استفاده از عملیات و تکنولوژی نقشه راه برای کمک به شناسایی شرکتهای متوسط سنگاپوری و انتخاب فن آوری های در حال ظهور
|کد مقاله||سال انتشار||مقاله انگلیسی||ترجمه فارسی||تعداد کلمات|
|12228||2005||9 صفحه PDF||سفارش دهید||2872 کلمه|
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Publisher : Elsevier - Science Direct (الزویر - ساینس دایرکت)
Journal : Technological Forecasting and Social Change, Volume 72, Issue 3, March 2005, Pages 349–357
In order to aid Singaporean SMEs identify and select emerging technologies for business benefit, a modified process of the Cambridge T-Plan methodology has been introduced and applied to a pilot sample of 30 companies in a variety of manufacturing sectors. This fast and simple process takes the company through five key steps to enable them to create their first Operation and Technology Roadmap (OTR). The paper explains the background to the approach and focuses on the initial benefits identified by a survey of the pilot companies.
The use of technology roadmaps came to the forefront with Motorola in the late 1970s . Since then, the technique has been widely applied in many different industry sectors, such as the international technology roadmap for semiconductors , specific companies including both MNCs and SMEs, and national sectors, e.g., Foresight Vehicle Technology Roadmap . In order to understand the different types of roadmap now in existence, the taxonomy described by Kappel  has been used splitting roadmaps into four key areas: science/technology roadmaps, industry roadmaps, product/technology roadmaps and product roadmaps. At the company level, it is felt that key factors determining the type of roadmap produced are the company's size and dominance in the industry. Large companies with multinational status tend to roadmap in separate divisions along product and product group lines while their R&D centres may start to dominate in science/technology roadmaps . Additionally, dominant companies, in particular industries, start to produce de facto Industry Roadmaps. At the other end of the spectrum, SMEs roadmapping in the UK with the Cambridge T-Plan  approach typically employed several hundred to a few thousand people and normally produced company centric product/technology roadmaps. In terms of this paper, the key focus is on the use of a form of product/technology roadmap within SMEs in Singapore. Product/technology roadmaps are specifically company centric and seek to align decisions with trends, schedule product and/or service introductions and create a plan that integrates market and customer needs, product evolution and the introduction of new technology .
نتیجه گیری انگلیسی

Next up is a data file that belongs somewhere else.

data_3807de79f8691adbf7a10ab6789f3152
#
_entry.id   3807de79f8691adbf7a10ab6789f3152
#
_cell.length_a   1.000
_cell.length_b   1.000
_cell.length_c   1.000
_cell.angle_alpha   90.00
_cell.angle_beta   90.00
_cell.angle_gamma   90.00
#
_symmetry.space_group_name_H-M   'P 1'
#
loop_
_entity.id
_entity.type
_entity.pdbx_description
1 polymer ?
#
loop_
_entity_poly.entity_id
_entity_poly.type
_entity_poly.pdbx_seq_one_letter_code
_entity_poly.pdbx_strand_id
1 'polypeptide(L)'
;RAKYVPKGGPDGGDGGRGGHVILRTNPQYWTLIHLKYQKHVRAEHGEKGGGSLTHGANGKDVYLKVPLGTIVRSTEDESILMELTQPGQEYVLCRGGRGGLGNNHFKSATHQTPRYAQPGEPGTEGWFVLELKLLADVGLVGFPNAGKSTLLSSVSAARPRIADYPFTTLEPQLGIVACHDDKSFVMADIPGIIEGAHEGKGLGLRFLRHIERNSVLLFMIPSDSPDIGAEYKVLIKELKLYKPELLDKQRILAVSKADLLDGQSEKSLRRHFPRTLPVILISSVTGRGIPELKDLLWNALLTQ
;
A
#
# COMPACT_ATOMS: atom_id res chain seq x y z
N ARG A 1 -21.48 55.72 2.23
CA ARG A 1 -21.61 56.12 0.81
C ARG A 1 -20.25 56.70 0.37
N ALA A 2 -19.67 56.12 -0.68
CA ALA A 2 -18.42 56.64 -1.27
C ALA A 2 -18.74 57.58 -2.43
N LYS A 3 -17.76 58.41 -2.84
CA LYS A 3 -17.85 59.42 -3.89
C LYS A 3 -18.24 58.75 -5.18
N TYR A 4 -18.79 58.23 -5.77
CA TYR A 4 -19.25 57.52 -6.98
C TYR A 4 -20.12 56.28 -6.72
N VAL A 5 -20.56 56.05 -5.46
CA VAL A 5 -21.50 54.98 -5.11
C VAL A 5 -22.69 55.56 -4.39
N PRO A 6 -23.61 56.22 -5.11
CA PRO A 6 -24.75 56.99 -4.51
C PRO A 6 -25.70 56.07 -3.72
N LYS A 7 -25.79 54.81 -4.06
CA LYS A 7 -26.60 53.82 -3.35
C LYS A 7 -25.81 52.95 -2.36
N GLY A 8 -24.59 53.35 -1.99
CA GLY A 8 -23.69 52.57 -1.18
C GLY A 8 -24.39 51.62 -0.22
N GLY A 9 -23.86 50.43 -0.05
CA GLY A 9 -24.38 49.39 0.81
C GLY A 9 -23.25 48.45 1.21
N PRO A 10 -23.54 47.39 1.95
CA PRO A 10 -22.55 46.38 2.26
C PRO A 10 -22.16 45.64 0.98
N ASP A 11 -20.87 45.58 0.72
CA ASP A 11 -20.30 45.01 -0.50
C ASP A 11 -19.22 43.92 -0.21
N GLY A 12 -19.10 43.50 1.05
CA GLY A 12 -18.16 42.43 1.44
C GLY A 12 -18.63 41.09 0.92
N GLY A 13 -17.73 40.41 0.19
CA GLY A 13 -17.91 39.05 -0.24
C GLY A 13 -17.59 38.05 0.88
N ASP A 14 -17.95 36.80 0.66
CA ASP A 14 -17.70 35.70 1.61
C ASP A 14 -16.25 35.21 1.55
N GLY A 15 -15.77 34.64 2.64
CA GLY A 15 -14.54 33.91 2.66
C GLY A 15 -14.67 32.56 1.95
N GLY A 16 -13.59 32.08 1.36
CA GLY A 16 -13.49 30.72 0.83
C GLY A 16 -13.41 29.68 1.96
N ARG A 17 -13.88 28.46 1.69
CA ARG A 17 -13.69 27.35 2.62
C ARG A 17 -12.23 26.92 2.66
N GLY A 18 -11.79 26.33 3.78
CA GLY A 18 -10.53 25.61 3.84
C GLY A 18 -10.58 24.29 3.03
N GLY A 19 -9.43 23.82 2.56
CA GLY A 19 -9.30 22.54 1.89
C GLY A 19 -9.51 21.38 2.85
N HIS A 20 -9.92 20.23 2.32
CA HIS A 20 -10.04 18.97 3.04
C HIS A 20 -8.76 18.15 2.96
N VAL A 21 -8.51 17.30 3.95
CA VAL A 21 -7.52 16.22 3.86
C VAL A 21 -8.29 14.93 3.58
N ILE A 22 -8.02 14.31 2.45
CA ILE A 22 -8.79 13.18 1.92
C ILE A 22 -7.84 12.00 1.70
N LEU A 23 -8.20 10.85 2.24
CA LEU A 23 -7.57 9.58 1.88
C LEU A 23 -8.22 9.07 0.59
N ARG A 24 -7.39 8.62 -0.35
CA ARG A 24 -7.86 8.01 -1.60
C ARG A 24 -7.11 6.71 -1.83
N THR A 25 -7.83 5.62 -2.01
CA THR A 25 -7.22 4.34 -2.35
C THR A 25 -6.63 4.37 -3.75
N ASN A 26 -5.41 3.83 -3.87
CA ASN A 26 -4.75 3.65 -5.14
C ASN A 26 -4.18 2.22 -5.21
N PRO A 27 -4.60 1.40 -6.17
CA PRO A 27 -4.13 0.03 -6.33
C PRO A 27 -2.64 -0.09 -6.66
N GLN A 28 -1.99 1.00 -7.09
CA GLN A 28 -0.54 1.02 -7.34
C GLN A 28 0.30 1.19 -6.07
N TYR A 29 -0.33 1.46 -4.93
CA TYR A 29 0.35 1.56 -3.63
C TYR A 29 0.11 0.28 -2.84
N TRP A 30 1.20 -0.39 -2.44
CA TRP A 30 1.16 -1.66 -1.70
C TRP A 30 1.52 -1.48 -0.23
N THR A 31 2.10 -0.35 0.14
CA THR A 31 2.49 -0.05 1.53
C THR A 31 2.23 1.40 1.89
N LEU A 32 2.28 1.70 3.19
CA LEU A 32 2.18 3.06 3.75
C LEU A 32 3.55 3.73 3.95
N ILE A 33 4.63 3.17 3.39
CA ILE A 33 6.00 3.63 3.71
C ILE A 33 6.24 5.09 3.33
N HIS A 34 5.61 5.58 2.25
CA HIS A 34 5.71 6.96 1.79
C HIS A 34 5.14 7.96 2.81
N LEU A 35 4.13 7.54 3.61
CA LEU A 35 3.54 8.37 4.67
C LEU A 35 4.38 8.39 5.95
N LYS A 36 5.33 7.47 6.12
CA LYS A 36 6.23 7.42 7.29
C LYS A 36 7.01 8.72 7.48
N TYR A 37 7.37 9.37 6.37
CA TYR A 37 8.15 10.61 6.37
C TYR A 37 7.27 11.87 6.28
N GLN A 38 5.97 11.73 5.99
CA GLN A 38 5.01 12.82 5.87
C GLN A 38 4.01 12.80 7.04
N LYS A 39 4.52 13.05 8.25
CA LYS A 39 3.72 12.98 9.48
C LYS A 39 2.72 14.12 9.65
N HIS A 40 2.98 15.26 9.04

The need to encourage companies to move up the value chain through advanced technologies, processes and own product development was highlighted in the Singapore Economic Review Committee Report in 2003. The introduction of roadmapping into the SME manufacturing sector in Singapore aimed to improve the future outlook of these companies from the traditional 4–6 months to an average of 3–5 years. This encourages them to think and plan future developments now rather than act in an ad hoc manner when it is frequently too late. However, in companies of this size, the blur between strategic technology planning processes and traditional business strategy has resulted in an integrated approach known as OTR. This approach takes a wider view of technology themes and formalizes the front end of the Cambridge T-Plan process. A pilot sample of 36 companies has successfully applied the process to achieve a first-cut Operation and Technology Roadmap. A survey of the companies on completion of the roadmap confirms that they are satisfied with the process and that they feel they have extended their planning horizon and are more aware of the need to start developing new products and services today given the likely timescales involved. Although not yet quantified, practical field experience indicates that roadmapping delivers other positive benefit to the SMEs. These benefits range from the SME staff being able to step aside from daily pressures to plan with the assistance of a neutral facilitator, through to the integrated identification of current operational problems and solution development. Anecdotal feedback from senior management of participating SMEs, regular refers to softer benefits of roadmapping, such as the improved interfunctional communication and the team spirit that the process has engendered. Further work is ongoing to continue building the sample of surveyed companies and look at the acceptance of OTR over time. Additionally, a strong link is suspected between roadmapping and improved market orientation, which is a key aspect of small company development . Work is under way to understand and establish this connection.